The City of Kitchener is situated in the heart of Southwestern Ontario close to major highways that easily connect to London and the Greater Toronto Area (Approx 1.25 hour drive to Toronto).
With a population of close to 250,000 and adjacent to Cambridge in the south and Waterloo in the north, Kitchener’s dynamic economy is rich in industrial heritage, but is seeing emerging economic sectors in technology, education, arts and culture. The City is located in Waterloo Region, which has been dubbed the “Technology Triangle” and encompasses a multitude of high tech businesses and organizations as well as several globally renowned post-secondary educational institutions.
Kitchener was originally called Berlin, and many of Kitchener’s early newcomers were of German extraction. Each fall, Kitchener celebrates its historic roots during Oktoberfest, the largest Bavarian festival outside of Munich, Germany. Kitchener hosts many other events including the Kitchener Blues Festival, the KW Multicultural Festival and Word on the Street. Residents and visitors also enjoy shopping at the Kitchener Farmer’s Market, exploring permanent and feature exhibits at THEMUSEUM in downtown Kitchener and learning about the area’s heritage at the Waterloo Region Museum. The Kitchener Memorial Auditorium Complex (The Aud) consists of three arenas and hosts national and international sports competitions, concerts and trade shows. It is also home to the Kitchener Rangers, the City’s Junior A hockey team.
Kitchener offers over 100 kilometres of community trails that are suitable for walking, jogging and bicycling. In winter, families can enjoy skating at arenas or on the outdoor rink at City Hall, as well as local skiing and tubing. Two picturesque 18-hole golf courses offer 3 seasons of playing to golf enthusiasts.
With an expanding population of almost 100,000, Waterloo has evolved from a farming community to a technology powerhouse. Located north of Kitchener, approximately 100 kilometres from both Toronto and London, boasting a plethora of high tech organizations as well as renowned post-secondary educational institutions, the City houses a knowledge community that is internationally recognized. Strengthening Waterloo’s reputation as a top intelligence community is the Perimeter Institute for Theoretical Physics and the University of Waterloo Research and Technology Park.
The City hosts a diverse range of festivals including the UpTown Waterloo Jazz Festival and Waterloo Busker Carnival.
UpTown Waterloo, the urban heart of the City, offers critically acclaimed dining and exceptional boutiques and specialty stores within comfortable walking distance. These surround Waterloo Public Square, a popular gathering place and outdoor rink in winter.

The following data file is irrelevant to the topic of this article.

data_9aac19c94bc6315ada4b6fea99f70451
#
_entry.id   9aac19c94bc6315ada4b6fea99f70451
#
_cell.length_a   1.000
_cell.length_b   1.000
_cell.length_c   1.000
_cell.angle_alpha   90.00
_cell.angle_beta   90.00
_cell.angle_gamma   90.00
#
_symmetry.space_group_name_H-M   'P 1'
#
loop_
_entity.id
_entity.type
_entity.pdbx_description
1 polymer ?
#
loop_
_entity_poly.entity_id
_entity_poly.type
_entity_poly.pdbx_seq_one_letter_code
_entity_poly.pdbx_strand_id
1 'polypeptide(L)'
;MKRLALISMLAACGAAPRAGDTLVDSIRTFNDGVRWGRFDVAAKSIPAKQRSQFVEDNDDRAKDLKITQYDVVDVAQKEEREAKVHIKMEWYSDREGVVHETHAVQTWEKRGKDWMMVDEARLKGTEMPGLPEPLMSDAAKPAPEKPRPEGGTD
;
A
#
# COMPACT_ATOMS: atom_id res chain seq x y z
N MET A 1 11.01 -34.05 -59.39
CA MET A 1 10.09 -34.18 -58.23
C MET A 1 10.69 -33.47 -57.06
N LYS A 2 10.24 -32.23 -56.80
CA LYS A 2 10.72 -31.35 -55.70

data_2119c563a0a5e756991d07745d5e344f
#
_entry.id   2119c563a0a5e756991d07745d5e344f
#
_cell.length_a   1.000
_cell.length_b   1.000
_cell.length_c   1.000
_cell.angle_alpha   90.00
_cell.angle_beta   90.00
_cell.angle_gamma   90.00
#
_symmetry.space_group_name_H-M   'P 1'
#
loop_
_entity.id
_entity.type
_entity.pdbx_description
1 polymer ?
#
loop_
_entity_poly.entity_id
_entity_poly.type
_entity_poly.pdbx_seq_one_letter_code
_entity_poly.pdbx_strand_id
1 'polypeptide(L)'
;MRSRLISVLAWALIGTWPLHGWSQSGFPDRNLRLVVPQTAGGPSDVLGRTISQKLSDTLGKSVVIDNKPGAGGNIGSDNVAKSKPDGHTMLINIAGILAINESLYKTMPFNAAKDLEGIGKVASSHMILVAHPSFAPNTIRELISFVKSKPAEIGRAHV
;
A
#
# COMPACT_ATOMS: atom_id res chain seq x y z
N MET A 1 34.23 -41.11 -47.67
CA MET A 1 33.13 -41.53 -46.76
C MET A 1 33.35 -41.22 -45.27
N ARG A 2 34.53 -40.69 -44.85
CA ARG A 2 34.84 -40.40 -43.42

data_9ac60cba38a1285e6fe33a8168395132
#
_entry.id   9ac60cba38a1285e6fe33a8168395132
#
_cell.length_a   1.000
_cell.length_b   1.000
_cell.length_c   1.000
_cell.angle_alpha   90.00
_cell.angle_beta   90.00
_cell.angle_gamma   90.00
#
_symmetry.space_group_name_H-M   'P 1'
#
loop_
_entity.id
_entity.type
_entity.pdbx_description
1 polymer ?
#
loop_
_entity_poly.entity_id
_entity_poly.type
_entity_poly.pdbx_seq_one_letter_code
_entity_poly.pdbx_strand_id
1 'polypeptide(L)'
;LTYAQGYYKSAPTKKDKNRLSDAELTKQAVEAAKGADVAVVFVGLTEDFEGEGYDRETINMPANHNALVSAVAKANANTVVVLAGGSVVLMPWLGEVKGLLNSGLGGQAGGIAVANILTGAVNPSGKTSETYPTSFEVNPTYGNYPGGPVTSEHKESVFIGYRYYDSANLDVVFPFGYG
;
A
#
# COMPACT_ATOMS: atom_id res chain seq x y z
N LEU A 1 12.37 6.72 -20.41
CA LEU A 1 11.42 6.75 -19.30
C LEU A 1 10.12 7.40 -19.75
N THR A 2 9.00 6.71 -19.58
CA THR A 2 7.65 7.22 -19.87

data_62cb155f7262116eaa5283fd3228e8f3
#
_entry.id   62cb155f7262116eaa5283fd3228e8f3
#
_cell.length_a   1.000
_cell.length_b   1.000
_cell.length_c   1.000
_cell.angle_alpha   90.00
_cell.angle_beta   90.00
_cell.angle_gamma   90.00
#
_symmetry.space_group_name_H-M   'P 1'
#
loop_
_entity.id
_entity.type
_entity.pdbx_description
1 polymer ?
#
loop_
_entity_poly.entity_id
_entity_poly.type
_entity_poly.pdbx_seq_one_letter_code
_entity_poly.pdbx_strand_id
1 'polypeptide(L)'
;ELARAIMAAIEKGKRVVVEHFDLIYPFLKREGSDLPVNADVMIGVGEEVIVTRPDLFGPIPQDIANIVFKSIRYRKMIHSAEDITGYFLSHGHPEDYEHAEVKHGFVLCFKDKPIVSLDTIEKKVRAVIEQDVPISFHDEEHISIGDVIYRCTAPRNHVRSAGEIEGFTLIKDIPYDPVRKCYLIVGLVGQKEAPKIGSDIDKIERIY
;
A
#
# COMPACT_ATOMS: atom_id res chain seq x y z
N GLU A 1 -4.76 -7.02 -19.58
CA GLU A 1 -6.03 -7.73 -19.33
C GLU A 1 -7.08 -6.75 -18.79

In Waterloo Park, residents and visitors can stop by the Eby Farmstead Animal Display and observe a variety of animals. The 11 acres of prime parkland also encompasses large picnic areas, a scenic lake complete with boardwalk, play structures, Victorian gardens, sports fields and other amenities. The popular park offers events all year round, such as watching movies under the stars at Music & Movies in the Park and sipping hot chocolate while touring elaborate light displays at the Wonders of Winter Festival. Outdoor enthusiasts will also enjoy Waterloo’s 150km trail system with paved sections to accommodate motorized chairs, strollers, bicycles or rollerblades, which connects neighbourhoods and over 1,600 hectares of green space.
The City of Cambridge is located approximately 80 kilometres West of Toronto and is one of the few cities outside of Toronto to have Highway 401 running through it, as opposed to on its edges. Nestled along the Grand River, it covers a land area of 112.82 square kilometres.
Cambridge was created in 1973 when the City of Galt, along with the towns of Hespeler and Preston, and parts of the Townships of Waterloo and North Dumfries, amalgamated under a new name.
Today, Cambridge is a thriving, cosmopolitan city with a rapidly growing population of approximately 126,750. Located in Waterloo Region, the “Technology Triangle”, Cambridge has a diverse economic base with leading industries in advanced manufacturing, automotive, high technology, pharmaceutical, business/ financial services and hospitality/retail. The area contains a robust labour force and excellent pool of skilled workers.